Arctic Monkeys & Ed Sheeran among UK artists taking stand against ticket touts

The FanFair Alliance is lobbying the British government to take action against ticket resell websites...

A number of Britain's leading musicians are backing a new campaigned targetting ticket touts.

Arctic Monkeys, Ed Sheeran, Little Mix, Iron Maiden, Noel Gallagher and One Direction are just some of the names signed up to the FanFair Alliance, which is calling on the government in the UK to place tougher restrictions on websites that resell concert tickets.

Ian McAndrew, manager of Arctic Monkeys, said he wants to "make it easier for fans to buy tickets".

Speaking at the launch of the FanFair Alliance in London today, he commented:

"The aim of the FanFair Alliance is to take a unified stand against rampant profiteering in the secondary ticketing market.

"We are also urging the Government to take measures and commit resources to enforce existing legislation."

The secondary ticketing market is thought to be worth over £1 billion per year.

A petition set up in May has already gained 44,000 signatures.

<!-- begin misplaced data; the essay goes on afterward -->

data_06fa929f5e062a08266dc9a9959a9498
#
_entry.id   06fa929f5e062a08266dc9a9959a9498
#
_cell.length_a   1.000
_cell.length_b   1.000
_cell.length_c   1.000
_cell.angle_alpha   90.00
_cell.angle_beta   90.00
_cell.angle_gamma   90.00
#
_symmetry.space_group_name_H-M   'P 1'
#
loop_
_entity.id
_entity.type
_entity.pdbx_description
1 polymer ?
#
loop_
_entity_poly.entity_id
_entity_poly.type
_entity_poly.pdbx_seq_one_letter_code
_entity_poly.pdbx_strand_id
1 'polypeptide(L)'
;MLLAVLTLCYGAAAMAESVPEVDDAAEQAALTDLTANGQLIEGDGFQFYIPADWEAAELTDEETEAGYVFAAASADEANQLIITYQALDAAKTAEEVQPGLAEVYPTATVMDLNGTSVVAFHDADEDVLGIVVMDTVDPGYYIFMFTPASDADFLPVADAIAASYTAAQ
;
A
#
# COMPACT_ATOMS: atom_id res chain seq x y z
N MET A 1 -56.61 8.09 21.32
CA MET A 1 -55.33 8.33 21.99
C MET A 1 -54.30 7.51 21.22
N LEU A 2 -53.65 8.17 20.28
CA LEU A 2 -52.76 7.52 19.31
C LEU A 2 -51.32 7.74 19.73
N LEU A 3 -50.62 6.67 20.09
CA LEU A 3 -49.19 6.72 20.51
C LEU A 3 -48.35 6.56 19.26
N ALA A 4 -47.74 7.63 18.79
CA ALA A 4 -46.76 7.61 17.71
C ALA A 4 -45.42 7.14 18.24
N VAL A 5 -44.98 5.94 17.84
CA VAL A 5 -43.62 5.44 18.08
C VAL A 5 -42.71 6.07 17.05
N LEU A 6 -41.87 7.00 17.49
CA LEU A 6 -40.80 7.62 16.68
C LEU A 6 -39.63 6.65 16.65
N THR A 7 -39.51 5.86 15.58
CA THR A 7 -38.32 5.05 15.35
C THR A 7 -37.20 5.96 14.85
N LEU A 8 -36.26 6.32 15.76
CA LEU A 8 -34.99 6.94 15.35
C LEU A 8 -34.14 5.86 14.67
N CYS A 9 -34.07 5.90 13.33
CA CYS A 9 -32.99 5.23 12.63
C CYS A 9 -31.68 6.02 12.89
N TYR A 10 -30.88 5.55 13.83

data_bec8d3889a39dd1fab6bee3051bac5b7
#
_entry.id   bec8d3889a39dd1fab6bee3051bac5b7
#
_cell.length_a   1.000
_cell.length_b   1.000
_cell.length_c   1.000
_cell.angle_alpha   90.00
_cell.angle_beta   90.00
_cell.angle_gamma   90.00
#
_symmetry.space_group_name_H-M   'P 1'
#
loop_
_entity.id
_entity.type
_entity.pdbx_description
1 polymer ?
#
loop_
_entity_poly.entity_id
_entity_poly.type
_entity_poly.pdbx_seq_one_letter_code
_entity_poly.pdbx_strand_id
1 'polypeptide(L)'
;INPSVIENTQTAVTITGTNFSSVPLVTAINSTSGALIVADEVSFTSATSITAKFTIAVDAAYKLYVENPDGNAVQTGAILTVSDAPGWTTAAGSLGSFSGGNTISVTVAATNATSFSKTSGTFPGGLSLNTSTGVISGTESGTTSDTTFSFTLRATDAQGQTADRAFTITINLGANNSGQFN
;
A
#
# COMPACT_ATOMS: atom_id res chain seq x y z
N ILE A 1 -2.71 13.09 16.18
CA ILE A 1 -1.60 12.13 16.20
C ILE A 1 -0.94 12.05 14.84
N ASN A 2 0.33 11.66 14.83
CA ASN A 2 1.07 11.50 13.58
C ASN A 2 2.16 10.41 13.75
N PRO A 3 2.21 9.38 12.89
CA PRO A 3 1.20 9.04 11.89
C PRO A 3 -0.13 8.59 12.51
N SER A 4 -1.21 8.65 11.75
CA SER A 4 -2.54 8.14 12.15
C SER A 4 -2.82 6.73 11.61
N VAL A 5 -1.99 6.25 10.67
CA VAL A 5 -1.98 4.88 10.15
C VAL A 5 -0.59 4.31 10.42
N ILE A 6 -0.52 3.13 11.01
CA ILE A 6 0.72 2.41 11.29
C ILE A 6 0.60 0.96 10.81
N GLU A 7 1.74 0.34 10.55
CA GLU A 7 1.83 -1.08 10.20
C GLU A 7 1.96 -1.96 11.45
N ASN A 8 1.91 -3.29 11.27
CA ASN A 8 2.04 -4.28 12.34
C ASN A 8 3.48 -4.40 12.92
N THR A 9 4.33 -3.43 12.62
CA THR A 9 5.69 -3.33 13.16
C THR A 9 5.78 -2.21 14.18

While McAndrew said the practice of resellers snapping up tickets and then advertising them at extremely inflated prices online was "the number one grievance" he hears from fans, the four main secondary ticketing websites – Seatwave, viagogo, Stubhub and Getmein – say high prices are rarely achieved.

The Alliance claims in its declaration:

"Industrial-scale online ticket touting is ripping off fans. It is also hugely damaging to artists at all levels of their careers and to music businesses across the board.

"Because UK consumer law is not currently enforced, touts can act with impunity and under the cloak of anonymity: hacking into online ticketing systems, scalping inventory, inflating prices and profiteering via under-regulated resale sites."

It has also outlined the steps the UK government needs to take to deal with the problem:

  • Stronger enforcement of the Consumer Rights Act 2015
  • Increased transparency
  • "Proper corporate responsibility" from the websites
  • That the abuse of technology to buy tickets for re-sale should be a criminal offence